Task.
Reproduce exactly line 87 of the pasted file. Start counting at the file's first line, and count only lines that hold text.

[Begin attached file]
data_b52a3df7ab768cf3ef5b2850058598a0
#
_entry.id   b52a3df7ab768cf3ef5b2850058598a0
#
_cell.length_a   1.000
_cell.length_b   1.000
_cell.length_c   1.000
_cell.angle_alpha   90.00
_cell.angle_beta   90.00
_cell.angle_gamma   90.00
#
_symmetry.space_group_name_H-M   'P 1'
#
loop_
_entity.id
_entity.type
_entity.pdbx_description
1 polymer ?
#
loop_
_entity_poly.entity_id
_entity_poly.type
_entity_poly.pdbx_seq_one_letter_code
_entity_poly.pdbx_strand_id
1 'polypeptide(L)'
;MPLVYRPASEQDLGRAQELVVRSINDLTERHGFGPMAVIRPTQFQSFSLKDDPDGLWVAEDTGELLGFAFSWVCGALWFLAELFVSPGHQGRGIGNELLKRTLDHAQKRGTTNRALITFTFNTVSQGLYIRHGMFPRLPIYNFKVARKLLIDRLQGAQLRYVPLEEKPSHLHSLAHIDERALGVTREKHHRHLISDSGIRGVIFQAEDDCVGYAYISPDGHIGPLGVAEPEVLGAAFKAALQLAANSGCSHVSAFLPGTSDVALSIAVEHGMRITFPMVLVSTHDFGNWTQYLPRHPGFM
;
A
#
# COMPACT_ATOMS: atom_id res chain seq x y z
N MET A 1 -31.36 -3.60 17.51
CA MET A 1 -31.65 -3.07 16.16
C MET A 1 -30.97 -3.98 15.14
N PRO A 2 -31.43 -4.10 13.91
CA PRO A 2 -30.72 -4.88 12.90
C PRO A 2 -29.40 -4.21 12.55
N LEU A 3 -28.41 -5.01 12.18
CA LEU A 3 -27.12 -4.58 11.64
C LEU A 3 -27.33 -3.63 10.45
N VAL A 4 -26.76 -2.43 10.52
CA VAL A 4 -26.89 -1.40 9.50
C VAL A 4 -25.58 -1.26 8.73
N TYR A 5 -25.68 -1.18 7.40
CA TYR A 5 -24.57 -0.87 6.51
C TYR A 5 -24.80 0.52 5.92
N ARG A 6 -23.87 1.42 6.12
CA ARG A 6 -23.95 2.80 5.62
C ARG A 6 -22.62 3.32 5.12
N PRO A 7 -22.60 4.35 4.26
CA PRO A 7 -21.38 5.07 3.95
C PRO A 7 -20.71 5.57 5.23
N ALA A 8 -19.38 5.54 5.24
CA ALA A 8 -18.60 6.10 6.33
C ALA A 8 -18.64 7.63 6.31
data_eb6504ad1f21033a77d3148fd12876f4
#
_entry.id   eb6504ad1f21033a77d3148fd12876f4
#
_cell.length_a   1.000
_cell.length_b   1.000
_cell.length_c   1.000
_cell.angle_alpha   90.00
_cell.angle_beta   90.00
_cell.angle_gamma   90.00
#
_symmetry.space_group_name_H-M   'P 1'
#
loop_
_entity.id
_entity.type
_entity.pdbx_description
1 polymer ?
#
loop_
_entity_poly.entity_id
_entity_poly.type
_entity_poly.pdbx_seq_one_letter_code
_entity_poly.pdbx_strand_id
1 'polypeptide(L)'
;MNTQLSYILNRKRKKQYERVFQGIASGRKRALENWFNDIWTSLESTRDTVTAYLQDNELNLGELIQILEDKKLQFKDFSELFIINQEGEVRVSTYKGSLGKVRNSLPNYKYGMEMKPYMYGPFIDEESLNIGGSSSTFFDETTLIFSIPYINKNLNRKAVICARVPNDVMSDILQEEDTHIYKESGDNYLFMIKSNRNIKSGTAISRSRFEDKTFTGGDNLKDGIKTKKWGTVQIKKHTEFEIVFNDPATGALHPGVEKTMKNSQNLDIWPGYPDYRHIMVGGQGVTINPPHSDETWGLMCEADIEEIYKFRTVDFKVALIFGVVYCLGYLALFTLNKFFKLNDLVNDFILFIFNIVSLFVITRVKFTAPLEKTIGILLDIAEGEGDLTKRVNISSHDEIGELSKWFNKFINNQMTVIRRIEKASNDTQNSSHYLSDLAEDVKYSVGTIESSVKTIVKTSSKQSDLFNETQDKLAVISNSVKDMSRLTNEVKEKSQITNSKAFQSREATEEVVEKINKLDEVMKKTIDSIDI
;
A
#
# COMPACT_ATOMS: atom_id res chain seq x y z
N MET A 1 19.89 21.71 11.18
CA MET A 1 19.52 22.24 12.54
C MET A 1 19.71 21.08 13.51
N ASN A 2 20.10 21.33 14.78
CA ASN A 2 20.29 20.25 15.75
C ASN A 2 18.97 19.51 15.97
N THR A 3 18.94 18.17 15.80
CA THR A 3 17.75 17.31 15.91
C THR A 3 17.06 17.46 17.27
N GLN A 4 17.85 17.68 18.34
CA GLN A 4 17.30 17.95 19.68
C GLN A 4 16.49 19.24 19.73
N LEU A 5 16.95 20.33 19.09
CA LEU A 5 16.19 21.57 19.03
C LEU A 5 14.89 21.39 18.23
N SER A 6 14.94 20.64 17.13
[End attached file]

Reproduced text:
C MET A 1 19.71 21.08 13.51